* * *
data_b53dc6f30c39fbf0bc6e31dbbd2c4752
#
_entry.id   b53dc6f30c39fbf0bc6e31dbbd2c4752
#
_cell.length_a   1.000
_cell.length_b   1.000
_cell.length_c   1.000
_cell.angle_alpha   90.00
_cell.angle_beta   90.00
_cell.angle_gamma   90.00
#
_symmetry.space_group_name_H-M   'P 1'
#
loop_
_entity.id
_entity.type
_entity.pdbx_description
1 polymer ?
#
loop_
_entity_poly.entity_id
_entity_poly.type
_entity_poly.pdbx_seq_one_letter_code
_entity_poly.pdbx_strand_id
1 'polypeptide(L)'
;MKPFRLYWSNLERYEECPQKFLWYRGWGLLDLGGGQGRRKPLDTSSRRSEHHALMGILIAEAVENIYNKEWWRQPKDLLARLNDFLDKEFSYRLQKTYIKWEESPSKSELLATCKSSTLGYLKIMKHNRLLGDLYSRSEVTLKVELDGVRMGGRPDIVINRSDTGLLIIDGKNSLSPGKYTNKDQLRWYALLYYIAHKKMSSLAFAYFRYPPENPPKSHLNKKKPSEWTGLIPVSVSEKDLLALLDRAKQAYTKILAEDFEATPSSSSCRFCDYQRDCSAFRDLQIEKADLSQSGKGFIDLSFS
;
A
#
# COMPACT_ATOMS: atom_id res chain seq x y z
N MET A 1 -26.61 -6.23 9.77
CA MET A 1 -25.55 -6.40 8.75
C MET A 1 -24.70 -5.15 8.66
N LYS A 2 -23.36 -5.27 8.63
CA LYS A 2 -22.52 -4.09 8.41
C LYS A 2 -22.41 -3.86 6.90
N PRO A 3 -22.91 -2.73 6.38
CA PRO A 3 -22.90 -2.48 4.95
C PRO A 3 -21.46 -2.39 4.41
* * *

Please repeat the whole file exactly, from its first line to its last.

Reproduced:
data_b53dc6f30c39fbf0bc6e31dbbd2c4752
#
_entry.id   b53dc6f30c39fbf0bc6e31dbbd2c4752
#
_cell.length_a   1.000
_cell.length_b   1.000
_cell.length_c   1.000
_cell.angle_alpha   90.00
_cell.angle_beta   90.00
_cell.angle_gamma   90.00
#
_symmetry.space_group_name_H-M   'P 1'
#
loop_
_entity.id
_entity.type
_entity.pdbx_description
1 polymer ?
#
loop_
_entity_poly.entity_id
_entity_poly.type
_entity_poly.pdbx_seq_one_letter_code
_entity_poly.pdbx_strand_id
1 'polypeptide(L)'
;MKPFRLYWSNLERYEECPQKFLWYRGWGLLDLGGGQGRRKPLDTSSRRSEHHALMGILIAEAVENIYNKEWWRQPKDLLARLNDFLDKEFSYRLQKTYIKWEESPSKSELLATCKSSTLGYLKIMKHNRLLGDLYSRSEVTLKVELDGVRMGGRPDIVINRSDTGLLIIDGKNSLSPGKYTNKDQLRWYALLYYIAHKKMSSLAFAYFRYPPENPPKSHLNKKKPSEWTGLIPVSVSEKDLLALLDRAKQAYTKILAEDFEATPSSSSCRFCDYQRDCSAFRDLQIEKADLSQSGKGFIDLSFS
;
A
#
# COMPACT_ATOMS: atom_id res chain seq x y z
N MET A 1 -26.61 -6.23 9.77
CA MET A 1 -25.55 -6.40 8.75
C MET A 1 -24.70 -5.15 8.66
N LYS A 2 -23.36 -5.27 8.63
CA LYS A 2 -22.52 -4.09 8.41
C LYS A 2 -22.41 -3.86 6.90
N PRO A 3 -22.91 -2.73 6.38
CA PRO A 3 -22.90 -2.48 4.95
C PRO A 3 -21.46 -2.39 4.41